We headed back to an unbelievable dinner by Chef Daniel Black, AKA Chef Digger. It started with a spicy beet salad with roasted heirloom carrots, followed with rockfish served with a coconut-ginger-lemongrass broth, and for dessert a berry sorbet. It is top-of-the-line dining and comfort at Kodiak Legends Lodge.
The next morning our agenda started with a plan to drop crab pots and more great weather. The ocean floor in Larsen Bay is dotted with Tanner crab, a delicate and buttery-tasting crab that cannot be beat eaten fresh from the ocean. This place is a seafoodie’s heaven. We were excited to film a “How to Tanner Crab” video seminar with Rafe for our upcoming Think Outside: Virtual Outdoor Show, or TOVOS as we call it among the magazine staff. TOVOS is going into its third year, and it will go live on April 1 for 30 days of seminars, exhibitors and prizes. Plus, the lodge had been field testing a crab-pot puller by EZ-Puller for our spring Annual Gear Guide. Chad and Rafe had good things to say about the EZ-HT2 Pot Puller and I was looking forward to seeing it in action. In no time they had the trap filled with bait and weight to keep it down and tossed it overboard while one-take Rafe nailed his spiel in about 90 seconds. We were going to let that puppy soak overnight and retrieve it at the end of the following day hoping we would reveal enough legal-sized tanners to fill our bellies. On to fishing!
Day two was a scripted saltwater day of perfection written purposefully for Marcus, Brian and me. The action was steady. Everyone was getting what they needed from the beautiful halibut (my favorite) to the healthy lingcod (Marcus’s favorite) to the incredible weather (everyone’s favorite) and the underwater world that was producing some really outstanding video footage (Brian’s favorite). As much as we enjoy the fishing, camaraderie and the fruitful outcome for our freezers, we also enjoy producing good media and that’s exactly what we did. Make sure you go check out our online issue this month and watch some of the footage. In one shot, Brian captured a second halibut going for a jig Marcus already had hooked in another halibut’s mouth. Another clip captures young badass Tash harpooning her first halibut.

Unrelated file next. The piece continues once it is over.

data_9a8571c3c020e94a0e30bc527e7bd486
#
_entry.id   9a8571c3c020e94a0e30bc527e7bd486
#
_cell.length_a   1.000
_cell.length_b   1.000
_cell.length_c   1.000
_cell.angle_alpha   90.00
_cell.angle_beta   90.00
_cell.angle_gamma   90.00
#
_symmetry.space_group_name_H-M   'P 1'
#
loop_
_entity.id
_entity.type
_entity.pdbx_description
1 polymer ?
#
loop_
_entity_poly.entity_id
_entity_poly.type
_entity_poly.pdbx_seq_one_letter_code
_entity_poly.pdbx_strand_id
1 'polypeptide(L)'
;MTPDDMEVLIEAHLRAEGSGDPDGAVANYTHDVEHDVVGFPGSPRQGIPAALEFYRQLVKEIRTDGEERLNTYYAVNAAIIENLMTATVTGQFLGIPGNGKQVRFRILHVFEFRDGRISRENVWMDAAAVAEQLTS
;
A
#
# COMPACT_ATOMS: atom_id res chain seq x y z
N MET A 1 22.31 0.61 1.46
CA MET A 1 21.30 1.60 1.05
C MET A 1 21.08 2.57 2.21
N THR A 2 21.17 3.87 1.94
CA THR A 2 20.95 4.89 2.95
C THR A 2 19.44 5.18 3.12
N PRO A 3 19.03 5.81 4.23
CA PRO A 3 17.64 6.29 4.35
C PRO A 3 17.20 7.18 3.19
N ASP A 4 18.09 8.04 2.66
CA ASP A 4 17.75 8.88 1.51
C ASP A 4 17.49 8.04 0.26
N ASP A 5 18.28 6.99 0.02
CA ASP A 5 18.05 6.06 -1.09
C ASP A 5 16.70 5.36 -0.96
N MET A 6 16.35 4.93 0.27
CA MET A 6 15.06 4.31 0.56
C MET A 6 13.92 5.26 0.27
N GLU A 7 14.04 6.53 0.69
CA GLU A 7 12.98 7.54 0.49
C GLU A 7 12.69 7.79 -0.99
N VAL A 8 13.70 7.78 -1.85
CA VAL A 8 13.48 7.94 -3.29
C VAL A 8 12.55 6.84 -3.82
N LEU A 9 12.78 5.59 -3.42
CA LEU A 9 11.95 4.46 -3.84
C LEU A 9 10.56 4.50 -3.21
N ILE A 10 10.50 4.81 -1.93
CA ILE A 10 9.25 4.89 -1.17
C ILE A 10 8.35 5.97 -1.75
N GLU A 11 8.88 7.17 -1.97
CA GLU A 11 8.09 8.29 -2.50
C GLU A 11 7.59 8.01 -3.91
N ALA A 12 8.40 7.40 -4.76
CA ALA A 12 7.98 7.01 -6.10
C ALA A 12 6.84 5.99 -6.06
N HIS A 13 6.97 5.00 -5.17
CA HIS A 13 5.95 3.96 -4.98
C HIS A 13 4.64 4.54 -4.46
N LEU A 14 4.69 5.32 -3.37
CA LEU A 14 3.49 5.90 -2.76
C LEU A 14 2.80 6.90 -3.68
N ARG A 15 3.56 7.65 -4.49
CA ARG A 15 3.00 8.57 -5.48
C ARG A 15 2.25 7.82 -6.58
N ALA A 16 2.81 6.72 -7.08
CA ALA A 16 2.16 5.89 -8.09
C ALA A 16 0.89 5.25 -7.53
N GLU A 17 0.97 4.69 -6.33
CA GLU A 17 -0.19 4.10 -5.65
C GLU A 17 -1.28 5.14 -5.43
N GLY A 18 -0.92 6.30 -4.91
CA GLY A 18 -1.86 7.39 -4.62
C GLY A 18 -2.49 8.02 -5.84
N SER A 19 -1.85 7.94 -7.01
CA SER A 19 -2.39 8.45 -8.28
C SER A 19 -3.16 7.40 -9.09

The day continued on like a blockbuster movie with twists and turns and interesting moments that kept us all involved. At one point, Marcus hooked a large halibut and it seemed an octopus had hitched a ride to the surface. We all had some theories on what happened. What we realized later, when looking at the footage, was that the halibut had actually regurgitated the octopus and it got snagged on the jig hook. It’s pretty cool to watch!
Late in the day, chance delivered the movie’s climax. Marcus hooked up to what you could tell was a good-sized fish. After a battle of the wills with my brother, the halibut came into view next to the boat and the speculation ensued. Is it one hundred pounds became the question. It’s challenging to gauge the size of underwater fish from up above but with our collective years of experience we put it close to 100. That’s when the talk started about whether to keep or release it. It is easy for even the most conscientious sportsman to get a little bloodthirsty when fish like this are caught. I am not casting any stones—the thought crossed my mind too, especially since I ran out of halibut last January. Thankfully, one of my dearest friends saw fit to rescue me and sent me 20 pounds of halibut to get me through to spring.
The discussion continued. Was it really 100 pounds? A 90-pound halibut is fair game to this group of conservation-minded providers. We have mouths to feed. The time stamp ticked 2:51. We all agreed we had to let this fish go. We had plenty of meat in the fish cooler for the day, including one beefy halibut around 75 pounds and several over 40. We try to live by example. And neither Rafe nor I wanted to look Chad in the eye if we killed this fish. I am proud to say it is their lodge policy to let big fish go back.
About that time Rafe and Marcus began the task of letting the massive halibut go. Its hulking head broke the surface prompting a dramatic dive back down into the briny deep. For a second time Marcus reeled up the big ‘but. This time the fish was tired and the guys efficiently unhooked the Kodiak Custom Bottom Fish Jig that is among Marcus’s top tackle choices for bottomfish. It proves itself time and again. He landed 10 different species of bottomfish on this jig during this trip alone. I don’t know if that included the octopus that hitched a ride.
We were all happy with the choice we made to let the big halibut go. It was Marcus’s fish but we were all involved in the decision.